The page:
As the lack of on-site electroconvulsive therapy (ECT) facilities in many psychiatric hospitals in Ireland may impact negatively on ECT training, we conducted a national survey of trainees with the aims of establishing the current standard of ECT training and to assess trainees' confidence in their abilities in ECT administration.
A national postal survey of 415 trainees was conducted in September 2008 using a self-designed 15-item questionnaire for the purpose of the study, containing no identification data and incorporating relevant questionnaire items from similar published trainee survey. Reminders were distributed to the entire study sample 4 weeks afterward within a sampling time frame of 3 months. Trainee responses were coded and converted to anonymized data, which the lead author held.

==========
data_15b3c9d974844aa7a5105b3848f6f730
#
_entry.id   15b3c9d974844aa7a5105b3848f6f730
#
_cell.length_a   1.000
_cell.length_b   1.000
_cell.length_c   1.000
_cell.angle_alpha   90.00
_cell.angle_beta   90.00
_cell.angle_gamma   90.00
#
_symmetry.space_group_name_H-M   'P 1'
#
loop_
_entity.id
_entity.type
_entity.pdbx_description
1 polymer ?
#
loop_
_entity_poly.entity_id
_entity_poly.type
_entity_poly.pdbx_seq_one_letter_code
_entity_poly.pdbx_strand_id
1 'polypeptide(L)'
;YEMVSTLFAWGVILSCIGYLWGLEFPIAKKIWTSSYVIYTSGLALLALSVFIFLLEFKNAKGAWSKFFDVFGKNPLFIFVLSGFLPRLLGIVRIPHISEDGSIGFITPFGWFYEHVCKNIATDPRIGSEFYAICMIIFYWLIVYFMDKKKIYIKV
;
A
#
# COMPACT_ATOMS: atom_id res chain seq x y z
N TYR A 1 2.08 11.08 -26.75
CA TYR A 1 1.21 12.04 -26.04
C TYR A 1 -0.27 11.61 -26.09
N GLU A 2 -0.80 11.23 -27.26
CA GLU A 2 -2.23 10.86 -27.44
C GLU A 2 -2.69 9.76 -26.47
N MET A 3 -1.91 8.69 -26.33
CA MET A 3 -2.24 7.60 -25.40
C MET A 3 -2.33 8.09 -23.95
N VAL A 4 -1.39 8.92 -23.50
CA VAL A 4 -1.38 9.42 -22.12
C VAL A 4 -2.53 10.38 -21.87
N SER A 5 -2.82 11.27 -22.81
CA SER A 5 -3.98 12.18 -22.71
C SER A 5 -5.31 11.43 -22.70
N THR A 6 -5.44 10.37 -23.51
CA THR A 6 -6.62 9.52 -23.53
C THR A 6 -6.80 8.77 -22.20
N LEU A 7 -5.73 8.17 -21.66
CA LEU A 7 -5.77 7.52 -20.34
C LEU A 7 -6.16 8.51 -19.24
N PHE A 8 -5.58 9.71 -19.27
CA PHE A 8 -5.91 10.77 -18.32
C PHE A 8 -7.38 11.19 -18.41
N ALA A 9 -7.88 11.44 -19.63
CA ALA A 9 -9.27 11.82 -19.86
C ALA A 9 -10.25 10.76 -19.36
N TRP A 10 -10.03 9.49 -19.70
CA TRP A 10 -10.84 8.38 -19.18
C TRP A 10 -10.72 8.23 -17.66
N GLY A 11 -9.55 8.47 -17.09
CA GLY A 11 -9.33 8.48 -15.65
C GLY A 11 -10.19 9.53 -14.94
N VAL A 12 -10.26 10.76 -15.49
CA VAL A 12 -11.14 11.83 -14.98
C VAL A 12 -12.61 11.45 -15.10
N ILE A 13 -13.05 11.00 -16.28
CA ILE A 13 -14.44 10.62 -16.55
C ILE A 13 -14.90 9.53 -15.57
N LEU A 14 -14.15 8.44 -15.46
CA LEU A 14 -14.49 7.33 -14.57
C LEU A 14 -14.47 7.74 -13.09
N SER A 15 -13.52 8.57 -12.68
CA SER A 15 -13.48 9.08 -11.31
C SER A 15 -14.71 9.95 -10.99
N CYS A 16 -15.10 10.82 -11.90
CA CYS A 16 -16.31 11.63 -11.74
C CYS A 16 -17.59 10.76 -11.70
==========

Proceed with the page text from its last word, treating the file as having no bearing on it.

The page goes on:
The overall response rate was 61%. Ninety-one percent of trainees had worked in ECT centers, of which 36% had given ECT on an occasion without direct consultant supervision. Overall, 12% of trainees had never administered or observed ECT, which includes 2 trainees on the national senior registrar scheme, and 19% of trainees had nil or minimal confidence in their ability to administer ECT.
Our findings indicate deficiencies in training and supervision, which is reflected in the proportion of trainees reporting nil or minimal confidence in their ability to administer ECT. Greater collaboration between training scheme coordinators, clinical tutors, and the College of Psychiatry of Ireland is essential to ensure ongoing monitoring and implementation of standards.
From the *Victorian Institute of Forensic Mental Health, Melbourne, Australia; and †Royal College of Surgeons in Ireland, Dublin, Ireland.
Received for publication March 23, 2010; accepted May 12, 2010.
Reprints: Oluwatosin Akinsola, MBChB, MRCPsych, Forensicare, Fairfield, Victoria 3078, Melbourne, Australia (e-mail: email@example.com).
The authors have no conflicts of interest.